Blockchain is falling out of favor in supply chain circles, according to research from Gartner, which found that only 19 percent of surveyed executives described the technology as “important” and just 9 percent have devoted funds to pursue related projects. Gartner’s findings indicate that blockchain initiatives for the supply chain will suffer from “fatigue” by 2023 due in large part of a lack of compelling use cases.
Gartner senior principal research analyst Alex Pradhan noted that use cases focusing on product and material authentication, traceability and trust largely haven’t advanced past the pilot stage. And it’s not just the lack of commonly held standards in the blockchain arena that’s one of the key obstacles, but also, as Pradhan said, “a misunderstanding of how blockchain could, or should, actually help the supply chain.”
The blockchain landscape is shifting quickly, a reality that’s creating confusion for companies interested in the technology but at a loss as to where to start, Pradhan said. What’s more, she added, “Current creations offered by solution providers are complicated hybrids of conventional blockchain technologies. This adds more complexity and confusion, making it that much harder for companies to identify appropriate supply chain use cases.”
Deloitte’s 2019 Global Blockchain Survey paints a more nuanced picture, noting that “even leaders wary of tech-based solutions have come to see the larger transformational importance of the technology.” Whereas Gartner’s survey pool showed an overall lack of movement on blockchain, 53 percent of Deloitte’s respondents described the tech as a “critical priority” for their organizations. Deloitte polled 1,386 senior-level leaders across 12 countries as well as decision-makers at 31 “blockchain emerging disruptors.”
Blockchain investment levels seem to be maintaining their course, as Deloitte found that plans to devote $5 million or more to these projects ticked up 1 percent year over year. What’s more, the fact that respondents listed diversifying use cases for blockchain is a signification of the technology’s maturation, Deloitte said.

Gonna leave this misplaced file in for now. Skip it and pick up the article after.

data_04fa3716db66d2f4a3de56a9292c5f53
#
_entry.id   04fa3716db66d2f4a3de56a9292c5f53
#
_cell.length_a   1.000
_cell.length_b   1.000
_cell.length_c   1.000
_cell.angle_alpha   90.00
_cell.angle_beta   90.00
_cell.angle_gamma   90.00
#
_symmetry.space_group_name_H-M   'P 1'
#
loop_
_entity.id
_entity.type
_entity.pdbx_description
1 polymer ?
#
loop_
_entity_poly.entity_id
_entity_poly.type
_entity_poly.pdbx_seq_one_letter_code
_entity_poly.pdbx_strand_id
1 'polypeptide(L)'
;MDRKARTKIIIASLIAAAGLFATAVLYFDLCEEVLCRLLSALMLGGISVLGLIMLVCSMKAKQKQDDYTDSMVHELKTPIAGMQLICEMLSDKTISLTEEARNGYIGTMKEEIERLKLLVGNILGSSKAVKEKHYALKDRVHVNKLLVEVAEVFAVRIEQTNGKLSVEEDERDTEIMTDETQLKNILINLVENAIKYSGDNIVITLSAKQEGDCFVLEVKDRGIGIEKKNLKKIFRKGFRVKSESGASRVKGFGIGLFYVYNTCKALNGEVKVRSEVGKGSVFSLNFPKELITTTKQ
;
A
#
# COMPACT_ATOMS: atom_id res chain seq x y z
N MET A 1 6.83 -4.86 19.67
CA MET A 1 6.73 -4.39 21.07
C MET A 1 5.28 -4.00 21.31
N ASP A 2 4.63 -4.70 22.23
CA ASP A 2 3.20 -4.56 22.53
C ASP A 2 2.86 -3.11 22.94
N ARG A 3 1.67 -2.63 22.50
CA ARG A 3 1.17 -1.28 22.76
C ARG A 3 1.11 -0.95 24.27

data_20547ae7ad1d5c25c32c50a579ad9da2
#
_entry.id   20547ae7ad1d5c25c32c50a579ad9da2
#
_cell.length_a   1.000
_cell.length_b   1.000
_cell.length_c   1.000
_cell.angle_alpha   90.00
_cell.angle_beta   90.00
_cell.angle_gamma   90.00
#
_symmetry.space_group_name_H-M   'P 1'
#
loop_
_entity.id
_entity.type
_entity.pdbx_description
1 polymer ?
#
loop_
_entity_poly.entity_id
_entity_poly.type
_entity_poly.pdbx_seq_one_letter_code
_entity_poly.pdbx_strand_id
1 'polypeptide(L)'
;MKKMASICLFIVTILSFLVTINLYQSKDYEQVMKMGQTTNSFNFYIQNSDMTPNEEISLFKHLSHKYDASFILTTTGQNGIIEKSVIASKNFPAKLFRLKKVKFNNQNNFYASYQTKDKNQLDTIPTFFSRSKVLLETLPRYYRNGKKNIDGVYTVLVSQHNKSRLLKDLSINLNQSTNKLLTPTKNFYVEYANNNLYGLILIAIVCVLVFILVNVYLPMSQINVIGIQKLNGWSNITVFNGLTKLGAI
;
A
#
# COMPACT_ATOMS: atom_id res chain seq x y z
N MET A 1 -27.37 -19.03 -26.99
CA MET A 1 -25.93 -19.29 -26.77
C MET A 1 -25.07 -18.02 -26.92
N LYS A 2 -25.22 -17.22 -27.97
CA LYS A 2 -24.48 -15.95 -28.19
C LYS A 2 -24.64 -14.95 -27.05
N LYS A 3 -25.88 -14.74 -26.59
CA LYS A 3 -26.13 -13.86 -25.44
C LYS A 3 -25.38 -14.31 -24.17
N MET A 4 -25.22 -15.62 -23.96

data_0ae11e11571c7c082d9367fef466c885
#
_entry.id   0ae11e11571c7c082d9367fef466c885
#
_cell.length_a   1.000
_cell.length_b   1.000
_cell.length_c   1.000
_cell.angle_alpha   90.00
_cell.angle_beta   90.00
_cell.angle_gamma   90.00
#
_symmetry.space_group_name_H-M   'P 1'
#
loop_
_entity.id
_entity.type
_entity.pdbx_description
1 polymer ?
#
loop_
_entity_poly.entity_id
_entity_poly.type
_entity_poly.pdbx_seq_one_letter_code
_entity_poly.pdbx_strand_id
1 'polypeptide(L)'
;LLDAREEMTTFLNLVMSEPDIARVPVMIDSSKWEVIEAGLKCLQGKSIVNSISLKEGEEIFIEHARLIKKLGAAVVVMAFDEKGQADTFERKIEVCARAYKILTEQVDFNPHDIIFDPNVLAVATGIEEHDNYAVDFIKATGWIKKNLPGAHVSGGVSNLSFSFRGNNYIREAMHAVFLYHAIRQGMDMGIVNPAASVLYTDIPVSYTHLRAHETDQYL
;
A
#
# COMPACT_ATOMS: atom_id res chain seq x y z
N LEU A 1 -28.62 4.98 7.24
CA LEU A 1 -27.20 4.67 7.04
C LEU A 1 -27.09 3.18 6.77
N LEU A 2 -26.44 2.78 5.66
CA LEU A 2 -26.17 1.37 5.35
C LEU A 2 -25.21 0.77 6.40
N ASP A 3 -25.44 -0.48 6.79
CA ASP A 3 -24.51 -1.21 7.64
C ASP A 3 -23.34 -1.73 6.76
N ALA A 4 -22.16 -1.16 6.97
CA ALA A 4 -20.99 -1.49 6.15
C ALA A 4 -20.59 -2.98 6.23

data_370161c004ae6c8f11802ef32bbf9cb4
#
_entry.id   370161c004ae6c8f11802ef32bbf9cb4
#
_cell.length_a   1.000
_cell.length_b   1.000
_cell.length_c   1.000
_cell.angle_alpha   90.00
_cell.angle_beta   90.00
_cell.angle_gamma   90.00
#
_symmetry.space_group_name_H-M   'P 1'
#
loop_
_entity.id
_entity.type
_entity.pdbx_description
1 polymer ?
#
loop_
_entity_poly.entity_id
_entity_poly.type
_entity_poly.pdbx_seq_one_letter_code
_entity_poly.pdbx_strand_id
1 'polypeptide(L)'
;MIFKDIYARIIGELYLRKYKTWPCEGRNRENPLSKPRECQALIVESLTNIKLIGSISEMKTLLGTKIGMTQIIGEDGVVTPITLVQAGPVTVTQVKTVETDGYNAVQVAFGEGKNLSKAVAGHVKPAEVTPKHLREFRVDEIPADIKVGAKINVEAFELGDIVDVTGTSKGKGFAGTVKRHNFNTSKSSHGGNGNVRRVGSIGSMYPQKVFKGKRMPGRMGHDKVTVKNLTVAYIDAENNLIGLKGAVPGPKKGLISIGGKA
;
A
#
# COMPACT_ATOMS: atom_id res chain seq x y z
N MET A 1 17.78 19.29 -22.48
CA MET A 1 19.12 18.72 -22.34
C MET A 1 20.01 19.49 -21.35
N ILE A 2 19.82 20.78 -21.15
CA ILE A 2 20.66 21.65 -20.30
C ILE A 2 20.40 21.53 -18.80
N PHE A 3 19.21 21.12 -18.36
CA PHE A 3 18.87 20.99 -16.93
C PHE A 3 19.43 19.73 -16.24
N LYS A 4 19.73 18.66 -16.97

Business executives harbor contrasting thoughts and attitudes about blockchain and its capabilities.
Eighty-three percent said their company’s executive team believes blockchain has a compelling business case. Eighty-six percent believe the technology is highly scalable and will achieve mainstream adoption, while 56 percent see blockchain as disruptive to their industry. However, a significant number of skeptics question blockchain’s future, as 43 percent agreed with the technology’s characterization as “overhyped.”
The research firm takes these varying points of view as a positive rather than a negative.
“As blockchain is expected to continue along a traditional path of maturation and self-discovery, signs of dissonance and caution may reflect the technology’s health as it likely evolves into a more grounded solution,” the report said.
Deloitte used a pair of analogies to illustrate blockchain’s status in the tech world today. When 3-D printing technology arrived on the scene years ago, it was regarded as a curiosity and novelty, but now it’s replaced or augmented manufacturing methodologies at several mainstream companies. And the idea of ridesharing popularized by Uber and Lyft revolves around the time-tested concepts of getting a ride and paying for it, but its true innovation is, Deloitte said, disrupting how people receive this service, or “democratization of access.”
Similarly, blockchain—underpinned by cryptography and data transactions, which have been around for some time—isn’t necessarily doing anything wildly new but “what is fresh is the disruptive potential that emerging disruptors are driving in the way organizations get things done,” which could be described as the “democratization of trust,” the report said.
Blockchain still has a way to go before it’s transforming the enterprise and supply chains, but Deloitte believes forward-thinking companies will find creative and meaningful ways to apply it to their businesses.
“We believe executives should no longer ask a single question about blockchain, but, rather, a broad set of questions reflecting the role blockchain can play within their organizations,” Linda Pawczuk, Deloitte Consulting LLP principal and Deloitte consulting leader for blockchain and cryptocurrency, concluded.